For many gardeners, the sight of a weed in the garden is a sign of failure. A sign that something must have gone wrong in their planning or execution of their garden. On the contrary, weeds are simply another part of nature's processes. A weed is nothing more than a plant that the gardener does not want to grow in that spot. You have several choices about how to respond--from doing nothing to engaging in an all-out war.
The best defense against weeds is to be able to identify the weed. The more you know about a weed's properties and propensities, the greater the chance that you will be able to control or eradicate the weed. Some weeds are annuals, and pose a minimal threat to your landscape, while others are perennials, and will return each year with a stronger root system. Some weeds spread by seeds borne on the wind, others spread by underground roots. Some weeds will irritate your skin or impair your breathing, while others are relatively harmless.
Manual weed removal includes digging, cutting and pulling. Removing weeds that have shallow roots by hand is immediate because it is gone as soon as you pull it out of the ground. Removing weeds with extensive or deep roots is more difficult by hand, but the benefit is that you do not introduce poisonous chemicals into your garden. When pulling perennials with deep roots, gardeners must be willing to put in the effort to remove as much of the root as possible--removing the entire root is even better.
Gardeners have many choices when it comes to chemicals that kill weeds. Some of the products are specialized, designed to kill only particular weeds. If successful, the specialized product will kill only the offending plant and not the plants you want to keep. You apply some chemicals at a particular time in the weed's life cycle, if you miss that time, the chemical is ineffective. Chemicals may be the only alternative if your weed problem is extensive and pulling them out manually is impractical. When using chemical weed killer, follow all of the manufacturer's directions and observe all precautions for safe use. Wear gloves, goggles and something to protect your airways.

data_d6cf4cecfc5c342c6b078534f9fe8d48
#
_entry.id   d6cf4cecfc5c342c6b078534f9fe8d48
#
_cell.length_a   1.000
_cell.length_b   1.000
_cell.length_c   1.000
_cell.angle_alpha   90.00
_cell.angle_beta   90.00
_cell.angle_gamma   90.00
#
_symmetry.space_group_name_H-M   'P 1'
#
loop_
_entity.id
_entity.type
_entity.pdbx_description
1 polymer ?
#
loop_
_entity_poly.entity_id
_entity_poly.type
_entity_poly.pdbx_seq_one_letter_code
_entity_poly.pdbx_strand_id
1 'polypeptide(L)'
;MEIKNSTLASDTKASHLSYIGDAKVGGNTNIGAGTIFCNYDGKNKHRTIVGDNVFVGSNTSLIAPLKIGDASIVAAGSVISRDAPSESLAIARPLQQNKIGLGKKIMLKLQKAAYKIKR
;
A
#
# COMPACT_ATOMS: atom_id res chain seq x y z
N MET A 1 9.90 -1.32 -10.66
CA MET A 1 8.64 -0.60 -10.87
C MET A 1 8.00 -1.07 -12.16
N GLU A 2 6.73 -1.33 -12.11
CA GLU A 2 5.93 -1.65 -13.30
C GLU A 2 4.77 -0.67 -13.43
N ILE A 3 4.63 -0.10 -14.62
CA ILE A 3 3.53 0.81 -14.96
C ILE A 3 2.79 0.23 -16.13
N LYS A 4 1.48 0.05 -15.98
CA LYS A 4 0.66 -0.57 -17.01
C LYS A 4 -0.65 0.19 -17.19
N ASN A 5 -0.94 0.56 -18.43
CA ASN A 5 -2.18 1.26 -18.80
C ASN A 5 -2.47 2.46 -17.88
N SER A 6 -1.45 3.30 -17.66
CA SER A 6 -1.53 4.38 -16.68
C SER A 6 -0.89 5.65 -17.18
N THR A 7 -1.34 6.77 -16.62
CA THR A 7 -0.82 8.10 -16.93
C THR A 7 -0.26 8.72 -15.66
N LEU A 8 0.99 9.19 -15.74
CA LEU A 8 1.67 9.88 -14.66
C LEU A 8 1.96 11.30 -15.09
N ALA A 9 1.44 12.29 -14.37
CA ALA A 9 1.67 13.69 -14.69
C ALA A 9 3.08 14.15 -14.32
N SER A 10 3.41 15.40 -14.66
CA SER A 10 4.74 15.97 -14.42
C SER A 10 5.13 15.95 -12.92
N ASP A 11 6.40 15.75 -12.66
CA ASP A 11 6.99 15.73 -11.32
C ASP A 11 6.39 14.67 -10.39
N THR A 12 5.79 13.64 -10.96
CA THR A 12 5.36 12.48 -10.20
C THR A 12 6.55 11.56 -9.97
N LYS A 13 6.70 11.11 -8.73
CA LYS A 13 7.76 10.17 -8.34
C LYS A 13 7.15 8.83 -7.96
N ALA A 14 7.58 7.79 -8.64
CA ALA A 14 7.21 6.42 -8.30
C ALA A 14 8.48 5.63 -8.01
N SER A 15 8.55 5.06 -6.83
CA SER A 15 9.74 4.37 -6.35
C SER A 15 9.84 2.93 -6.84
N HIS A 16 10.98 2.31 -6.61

Pulling weeds is simpler when you use the right tool for your particular type of weed. Choose a sturdy spade to dig around weeds to pull out the plant and its roots. Use a shovel to dig out larger weeds and for several weeds from one area. Loosen the soil around a plant with a garden fork and pull the weed out. Cut annuals with sharp shears.
Gardening is full of compromise and learning to accept that you may have some weeds in your garden may be one the best compromises you can make. Acceptance of an occasional unwanted plant means you do not always need to be hyper-vigilant about monitoring your yard. Continue eliminating invasive species, but let your garden be a place of relaxation and not stress. Acceptance means learning that some dreaded weeds may serve some useful purpose, such as attracting pollinators to your garden.